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Arroyo Grande residents voice frustration after Tally Ho Road hit again by flooding

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Posted at 10:28 PM, Mar 10, 2023

A neighborhood along Tally Ho Road in Arroyo Grande that was hit hard by flooding during the January 9th storm is reliving a nightmare.

Homes left uninhabitable by flooding in January were inundated again with feet of water on Friday.

Andrea Helming was in disbelief as she walked through her mother’s home to survey flood damage after Tally Ho Creek overflowed its banks.

“We can’t live like this; how do we live like this?” she asked while walking through floodwaters.

Helming carried her mother through floodwater to safety on January 9th.

Just two months later, the house has flooded again.

“How do I have my kids here? How do I have my elderly mother live here where I carry her out of her house?”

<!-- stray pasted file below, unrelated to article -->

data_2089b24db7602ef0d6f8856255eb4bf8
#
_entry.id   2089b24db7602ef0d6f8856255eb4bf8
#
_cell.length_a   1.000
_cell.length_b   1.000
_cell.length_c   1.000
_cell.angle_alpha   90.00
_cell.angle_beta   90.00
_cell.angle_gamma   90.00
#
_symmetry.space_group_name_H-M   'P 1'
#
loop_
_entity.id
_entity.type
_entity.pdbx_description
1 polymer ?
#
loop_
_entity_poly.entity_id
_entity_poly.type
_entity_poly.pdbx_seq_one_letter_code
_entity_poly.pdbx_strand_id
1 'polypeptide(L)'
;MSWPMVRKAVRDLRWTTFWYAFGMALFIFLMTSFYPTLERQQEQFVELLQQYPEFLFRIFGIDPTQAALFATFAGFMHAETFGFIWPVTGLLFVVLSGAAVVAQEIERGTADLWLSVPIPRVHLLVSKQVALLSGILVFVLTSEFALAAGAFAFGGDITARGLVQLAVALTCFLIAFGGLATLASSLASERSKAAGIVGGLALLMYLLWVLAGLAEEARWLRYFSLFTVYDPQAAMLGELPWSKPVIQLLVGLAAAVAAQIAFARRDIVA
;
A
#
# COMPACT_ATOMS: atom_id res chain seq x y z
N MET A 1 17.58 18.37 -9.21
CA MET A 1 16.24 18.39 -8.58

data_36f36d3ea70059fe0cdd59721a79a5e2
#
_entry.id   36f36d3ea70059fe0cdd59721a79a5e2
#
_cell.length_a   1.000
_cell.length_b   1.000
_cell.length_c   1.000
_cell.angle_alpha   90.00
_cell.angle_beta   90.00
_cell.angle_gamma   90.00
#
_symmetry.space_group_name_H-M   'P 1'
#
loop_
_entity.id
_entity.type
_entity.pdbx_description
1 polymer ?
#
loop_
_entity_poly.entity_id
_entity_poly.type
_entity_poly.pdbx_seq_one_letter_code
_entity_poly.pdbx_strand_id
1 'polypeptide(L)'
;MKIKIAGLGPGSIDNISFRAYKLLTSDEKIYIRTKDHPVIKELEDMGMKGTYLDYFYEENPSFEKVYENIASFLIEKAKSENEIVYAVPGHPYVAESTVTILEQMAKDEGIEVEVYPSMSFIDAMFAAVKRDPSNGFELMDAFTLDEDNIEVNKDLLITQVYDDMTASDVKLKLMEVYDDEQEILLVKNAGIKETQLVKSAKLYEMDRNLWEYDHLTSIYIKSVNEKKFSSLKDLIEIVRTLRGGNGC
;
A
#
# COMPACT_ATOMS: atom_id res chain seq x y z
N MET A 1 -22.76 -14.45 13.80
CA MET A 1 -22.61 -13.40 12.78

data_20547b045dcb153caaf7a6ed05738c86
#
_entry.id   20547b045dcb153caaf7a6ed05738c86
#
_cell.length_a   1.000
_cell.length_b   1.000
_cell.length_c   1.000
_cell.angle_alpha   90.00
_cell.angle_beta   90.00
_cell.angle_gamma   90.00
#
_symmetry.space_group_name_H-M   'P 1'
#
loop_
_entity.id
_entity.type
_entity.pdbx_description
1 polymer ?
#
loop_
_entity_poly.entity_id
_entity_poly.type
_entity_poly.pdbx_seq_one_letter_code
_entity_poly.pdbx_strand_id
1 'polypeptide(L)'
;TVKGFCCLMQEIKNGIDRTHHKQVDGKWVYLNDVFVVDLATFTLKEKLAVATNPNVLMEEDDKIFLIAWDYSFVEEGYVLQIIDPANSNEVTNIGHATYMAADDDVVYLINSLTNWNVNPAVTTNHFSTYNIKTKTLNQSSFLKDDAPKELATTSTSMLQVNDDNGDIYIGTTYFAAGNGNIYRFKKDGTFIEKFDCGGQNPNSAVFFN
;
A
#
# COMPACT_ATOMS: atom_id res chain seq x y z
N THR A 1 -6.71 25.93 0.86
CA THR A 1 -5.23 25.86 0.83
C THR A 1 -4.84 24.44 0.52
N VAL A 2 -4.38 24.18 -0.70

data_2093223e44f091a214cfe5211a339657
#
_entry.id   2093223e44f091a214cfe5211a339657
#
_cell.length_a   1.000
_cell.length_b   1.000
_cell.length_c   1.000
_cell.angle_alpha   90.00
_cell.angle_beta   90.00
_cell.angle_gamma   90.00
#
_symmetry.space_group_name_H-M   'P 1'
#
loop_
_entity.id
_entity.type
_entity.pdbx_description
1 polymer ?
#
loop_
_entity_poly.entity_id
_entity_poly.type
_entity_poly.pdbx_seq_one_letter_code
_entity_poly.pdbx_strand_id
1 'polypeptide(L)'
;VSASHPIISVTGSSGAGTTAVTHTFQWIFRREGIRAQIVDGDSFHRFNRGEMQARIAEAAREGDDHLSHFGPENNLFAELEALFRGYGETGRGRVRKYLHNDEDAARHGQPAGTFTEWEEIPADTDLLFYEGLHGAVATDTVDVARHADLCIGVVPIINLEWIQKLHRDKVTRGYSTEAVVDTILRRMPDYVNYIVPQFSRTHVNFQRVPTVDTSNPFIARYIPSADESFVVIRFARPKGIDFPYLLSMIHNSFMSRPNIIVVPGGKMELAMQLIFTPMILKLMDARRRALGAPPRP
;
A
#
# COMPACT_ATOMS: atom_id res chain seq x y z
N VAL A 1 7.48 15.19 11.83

Water crept up just beneath the floorboards as we walked through the inside of the home.

The garage was also flooded, and the entire backyard was underwater.

“The sad thing is, I could probably tell you-- five or six people-- as soon as they can rebuild, they’ll be selling their homes,” said Helming.

Other homes were spared repeat flood damage but are still recovering from the last flood event.

‘Last time, the entire yard was a lake—flooded. But now, there are only a few streams flowing through, “said Vincent Petrie who lives a few doors down.

A barrier built up by residents protected Petrie’s backyard and home, but a breach next door left his neighbor’s yard underwater.

“My neighbor spent hours building a berm behind his property and it’s already been breached. So, he’s going through it again worse,” said Petrie.

Home after home has been red-tagged along Tally Ho Road.

Now, there is growing frustration among residents who say they have been held back from clearing out overgrowth in the creek bed.

“We’re responsible for keeping the creek cleared up-- each property, each homeowner,” explained Helming. “Not a single person has come out here to help mitigate and see what needed to be done.”

A growing number of residents say they plan on moving away from the flood-prone area.